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UK's Chancellor Gordon Brown urges use of IMF gold for 100% debt relief

Posted to the IUF website 20-Dec-2004

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NEW YORK, Dec 17 (Reuters) - Gordon Brown, U.K. Chancellor of the Exchequer, repeated his proposal on Friday that developing nations' debt to the International Monetary Fund be written off by revaluing the institution's gold reserves.

Brown's proposal has fallen on deaf ears among many global policymakers, leading some analysts to believe he would back down. But in a speech to the Council on Foreign Relations in New York, Brown again gave his backing to the idea, which he said would be part of a broader drive to wipe out all developing countries' multilateral debt.

"I suggest that IMF debt write-off be financed using IMF gold and that donor countries make a unique declaration that they will, on this occasion, repatriate their share of World Bank and African Development Bank debts owed by eligible developing countries," he told the CFR. It will take a "bold act" to offer 100 percent relief for the total $80 billion debt owed to these three institutions, Brown said.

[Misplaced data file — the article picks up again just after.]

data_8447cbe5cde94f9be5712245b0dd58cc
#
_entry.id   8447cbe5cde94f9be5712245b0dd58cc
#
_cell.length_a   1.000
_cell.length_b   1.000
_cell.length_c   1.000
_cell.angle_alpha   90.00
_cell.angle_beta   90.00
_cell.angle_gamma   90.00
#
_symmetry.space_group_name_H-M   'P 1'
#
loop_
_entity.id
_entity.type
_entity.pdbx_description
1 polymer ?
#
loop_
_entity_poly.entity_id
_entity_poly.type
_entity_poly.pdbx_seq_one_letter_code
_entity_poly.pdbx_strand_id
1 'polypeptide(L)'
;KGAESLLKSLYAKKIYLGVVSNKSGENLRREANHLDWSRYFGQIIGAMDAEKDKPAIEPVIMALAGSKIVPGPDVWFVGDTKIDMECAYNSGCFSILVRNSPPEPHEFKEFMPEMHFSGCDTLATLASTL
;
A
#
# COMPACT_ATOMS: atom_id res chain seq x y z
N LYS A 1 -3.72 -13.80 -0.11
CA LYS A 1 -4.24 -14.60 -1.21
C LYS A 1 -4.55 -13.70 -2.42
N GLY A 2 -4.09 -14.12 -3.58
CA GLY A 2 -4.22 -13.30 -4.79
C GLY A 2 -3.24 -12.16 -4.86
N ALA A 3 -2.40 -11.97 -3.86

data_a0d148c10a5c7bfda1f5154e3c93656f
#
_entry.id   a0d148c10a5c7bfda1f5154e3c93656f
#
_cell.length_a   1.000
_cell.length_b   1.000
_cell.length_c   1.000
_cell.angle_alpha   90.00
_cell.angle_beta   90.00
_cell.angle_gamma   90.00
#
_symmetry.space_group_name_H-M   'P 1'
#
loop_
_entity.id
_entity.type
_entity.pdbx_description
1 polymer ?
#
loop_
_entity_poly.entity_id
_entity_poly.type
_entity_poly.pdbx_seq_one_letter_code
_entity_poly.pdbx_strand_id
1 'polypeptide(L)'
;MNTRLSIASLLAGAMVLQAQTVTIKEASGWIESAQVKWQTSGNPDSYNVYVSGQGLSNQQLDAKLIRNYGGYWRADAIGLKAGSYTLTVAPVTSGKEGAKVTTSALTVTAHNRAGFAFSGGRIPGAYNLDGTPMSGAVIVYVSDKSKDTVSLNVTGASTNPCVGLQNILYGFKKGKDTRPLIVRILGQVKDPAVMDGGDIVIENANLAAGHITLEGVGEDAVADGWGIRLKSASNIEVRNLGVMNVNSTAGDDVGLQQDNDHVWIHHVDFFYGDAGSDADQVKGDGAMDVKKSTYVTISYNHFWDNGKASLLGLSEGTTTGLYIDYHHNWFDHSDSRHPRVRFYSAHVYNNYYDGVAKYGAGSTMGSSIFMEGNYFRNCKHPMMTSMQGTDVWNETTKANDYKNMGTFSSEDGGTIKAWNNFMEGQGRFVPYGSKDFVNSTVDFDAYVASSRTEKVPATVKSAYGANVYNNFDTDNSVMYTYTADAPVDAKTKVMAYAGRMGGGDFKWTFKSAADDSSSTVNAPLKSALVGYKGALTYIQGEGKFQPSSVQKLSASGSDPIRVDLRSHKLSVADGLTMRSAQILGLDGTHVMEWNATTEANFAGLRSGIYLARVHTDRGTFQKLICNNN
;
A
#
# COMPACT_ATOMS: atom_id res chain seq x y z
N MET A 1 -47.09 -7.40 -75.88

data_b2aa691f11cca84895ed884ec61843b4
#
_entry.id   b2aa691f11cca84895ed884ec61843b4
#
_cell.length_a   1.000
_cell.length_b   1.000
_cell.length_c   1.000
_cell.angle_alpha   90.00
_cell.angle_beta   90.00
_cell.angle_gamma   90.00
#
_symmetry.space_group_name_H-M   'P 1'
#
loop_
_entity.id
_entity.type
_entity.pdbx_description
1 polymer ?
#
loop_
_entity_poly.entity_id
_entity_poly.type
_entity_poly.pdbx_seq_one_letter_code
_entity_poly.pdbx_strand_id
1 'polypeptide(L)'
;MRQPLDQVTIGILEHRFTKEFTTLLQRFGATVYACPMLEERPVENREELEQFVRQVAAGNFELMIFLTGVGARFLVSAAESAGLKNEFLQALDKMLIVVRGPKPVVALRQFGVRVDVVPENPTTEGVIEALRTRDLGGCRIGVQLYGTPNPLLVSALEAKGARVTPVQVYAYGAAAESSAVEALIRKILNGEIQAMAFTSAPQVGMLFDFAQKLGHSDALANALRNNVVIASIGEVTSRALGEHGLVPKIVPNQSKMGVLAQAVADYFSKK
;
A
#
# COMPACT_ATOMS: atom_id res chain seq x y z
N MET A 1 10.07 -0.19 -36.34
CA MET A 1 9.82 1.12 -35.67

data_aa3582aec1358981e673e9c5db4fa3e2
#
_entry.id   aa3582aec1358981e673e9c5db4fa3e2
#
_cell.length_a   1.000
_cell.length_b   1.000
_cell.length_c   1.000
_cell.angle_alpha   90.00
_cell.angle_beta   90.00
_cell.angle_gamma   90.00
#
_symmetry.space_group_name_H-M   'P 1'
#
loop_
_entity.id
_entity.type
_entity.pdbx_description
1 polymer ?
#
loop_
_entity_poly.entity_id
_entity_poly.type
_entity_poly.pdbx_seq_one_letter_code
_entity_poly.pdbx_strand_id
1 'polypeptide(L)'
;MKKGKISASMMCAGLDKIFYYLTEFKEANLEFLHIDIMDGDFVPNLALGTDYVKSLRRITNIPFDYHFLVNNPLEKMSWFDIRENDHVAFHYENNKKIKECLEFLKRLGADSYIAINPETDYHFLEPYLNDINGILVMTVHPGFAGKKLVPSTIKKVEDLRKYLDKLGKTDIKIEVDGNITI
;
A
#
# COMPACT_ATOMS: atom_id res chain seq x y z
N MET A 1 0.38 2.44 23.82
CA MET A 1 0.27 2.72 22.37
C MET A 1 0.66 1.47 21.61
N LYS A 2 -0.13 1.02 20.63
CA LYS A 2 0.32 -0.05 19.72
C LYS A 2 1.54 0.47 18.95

Under a 1971 agreement, most IMF gold is valued at just $40 to $50 an ounce, about a tenth of the current market price of more than $438 an ounce . The IMF holds 103.4 million ounces of gold. Britain wants the bullion revalued to release billions of dollars for debt relief.

Brown said rich nations should make a "historic" offer in 2005 to wipe out the debts that cripple developing nations. This should include increasing aid, tearing down trade barriers and tariffs and opening up their markets. To this end, his plan for a temporary International Finance Facility (IFF) would raise an extra $50 billion a year by issuing bonds using donors' long-term funding commitments as collateral -- effectively securitizing national aid budgets.

Brown said these measures are urgently needed if the Millennium Development Goals of halving world poverty, reducing infant mortality by two-thirds and providing primary education to every child by 2015 are to be met. At present, these goals will not be met for at least 100 years, Brown said. Brown also said that developing nations must do their bit too, like increasing transparency in government, legal institutions and financial and economic spheres.